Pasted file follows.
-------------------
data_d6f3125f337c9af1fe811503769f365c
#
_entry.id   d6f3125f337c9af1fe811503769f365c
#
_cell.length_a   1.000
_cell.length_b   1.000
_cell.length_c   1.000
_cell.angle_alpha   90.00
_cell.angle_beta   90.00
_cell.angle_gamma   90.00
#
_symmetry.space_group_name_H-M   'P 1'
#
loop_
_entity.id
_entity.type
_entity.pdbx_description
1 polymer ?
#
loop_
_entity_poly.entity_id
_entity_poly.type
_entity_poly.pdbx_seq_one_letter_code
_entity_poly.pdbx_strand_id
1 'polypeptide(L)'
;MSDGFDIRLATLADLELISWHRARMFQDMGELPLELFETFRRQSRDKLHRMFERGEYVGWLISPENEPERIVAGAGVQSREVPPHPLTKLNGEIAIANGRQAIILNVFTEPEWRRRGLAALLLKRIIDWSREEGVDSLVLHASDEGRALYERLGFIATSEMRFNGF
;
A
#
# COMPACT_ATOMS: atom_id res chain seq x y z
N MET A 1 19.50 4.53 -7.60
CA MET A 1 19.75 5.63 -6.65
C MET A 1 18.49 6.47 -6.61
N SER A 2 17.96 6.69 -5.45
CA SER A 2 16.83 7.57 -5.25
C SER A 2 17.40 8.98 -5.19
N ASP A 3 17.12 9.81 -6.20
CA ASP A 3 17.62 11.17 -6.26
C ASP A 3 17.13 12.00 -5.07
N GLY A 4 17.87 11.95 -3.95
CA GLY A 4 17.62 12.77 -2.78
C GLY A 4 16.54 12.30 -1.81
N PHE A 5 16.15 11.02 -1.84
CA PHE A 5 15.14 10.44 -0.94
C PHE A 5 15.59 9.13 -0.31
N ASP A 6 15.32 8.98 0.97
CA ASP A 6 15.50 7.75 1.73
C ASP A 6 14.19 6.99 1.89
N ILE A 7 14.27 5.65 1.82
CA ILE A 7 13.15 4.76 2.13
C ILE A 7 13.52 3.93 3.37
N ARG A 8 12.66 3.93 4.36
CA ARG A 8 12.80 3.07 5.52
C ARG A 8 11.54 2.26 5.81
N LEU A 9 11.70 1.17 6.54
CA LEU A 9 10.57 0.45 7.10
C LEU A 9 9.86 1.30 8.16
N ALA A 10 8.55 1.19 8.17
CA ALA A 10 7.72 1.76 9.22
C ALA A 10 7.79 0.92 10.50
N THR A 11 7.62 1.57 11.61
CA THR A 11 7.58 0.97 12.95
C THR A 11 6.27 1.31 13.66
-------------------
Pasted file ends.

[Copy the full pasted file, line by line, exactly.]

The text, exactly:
data_d6f3125f337c9af1fe811503769f365c
#
_entry.id   d6f3125f337c9af1fe811503769f365c
#
_cell.length_a   1.000
_cell.length_b   1.000
_cell.length_c   1.000
_cell.angle_alpha   90.00
_cell.angle_beta   90.00
_cell.angle_gamma   90.00
#
_symmetry.space_group_name_H-M   'P 1'
#
loop_
_entity.id
_entity.type
_entity.pdbx_description
1 polymer ?
#
loop_
_entity_poly.entity_id
_entity_poly.type
_entity_poly.pdbx_seq_one_letter_code
_entity_poly.pdbx_strand_id
1 'polypeptide(L)'
;MSDGFDIRLATLADLELISWHRARMFQDMGELPLELFETFRRQSRDKLHRMFERGEYVGWLISPENEPERIVAGAGVQSREVPPHPLTKLNGEIAIANGRQAIILNVFTEPEWRRRGLAALLLKRIIDWSREEGVDSLVLHASDEGRALYERLGFIATSEMRFNGF
;
A
#
# COMPACT_ATOMS: atom_id res chain seq x y z
N MET A 1 19.50 4.53 -7.60
CA MET A 1 19.75 5.63 -6.65
C MET A 1 18.49 6.47 -6.61
N SER A 2 17.96 6.69 -5.45
CA SER A 2 16.83 7.57 -5.25
C SER A 2 17.40 8.98 -5.19
N ASP A 3 17.12 9.81 -6.20
CA ASP A 3 17.62 11.17 -6.26
C ASP A 3 17.13 12.00 -5.07
N GLY A 4 17.87 11.95 -3.95
CA GLY A 4 17.62 12.77 -2.78
C GLY A 4 16.54 12.30 -1.81
N PHE A 5 16.15 11.02 -1.84
CA PHE A 5 15.14 10.44 -0.94
C PHE A 5 15.59 9.13 -0.31
N ASP A 6 15.32 8.98 0.97
CA ASP A 6 15.50 7.75 1.73
C ASP A 6 14.19 6.99 1.89
N ILE A 7 14.27 5.65 1.82
CA ILE A 7 13.15 4.76 2.13
C ILE A 7 13.52 3.93 3.37
N ARG A 8 12.66 3.93 4.36
CA ARG A 8 12.80 3.07 5.52
C ARG A 8 11.54 2.26 5.81
N LEU A 9 11.70 1.17 6.54
CA LEU A 9 10.57 0.45 7.10
C LEU A 9 9.86 1.30 8.16
N ALA A 10 8.55 1.19 8.17
CA ALA A 10 7.72 1.76 9.22
C ALA A 10 7.79 0.92 10.50
N THR A 11 7.62 1.57 11.61
CA THR A 11 7.58 0.97 12.95
C THR A 11 6.27 1.31 13.66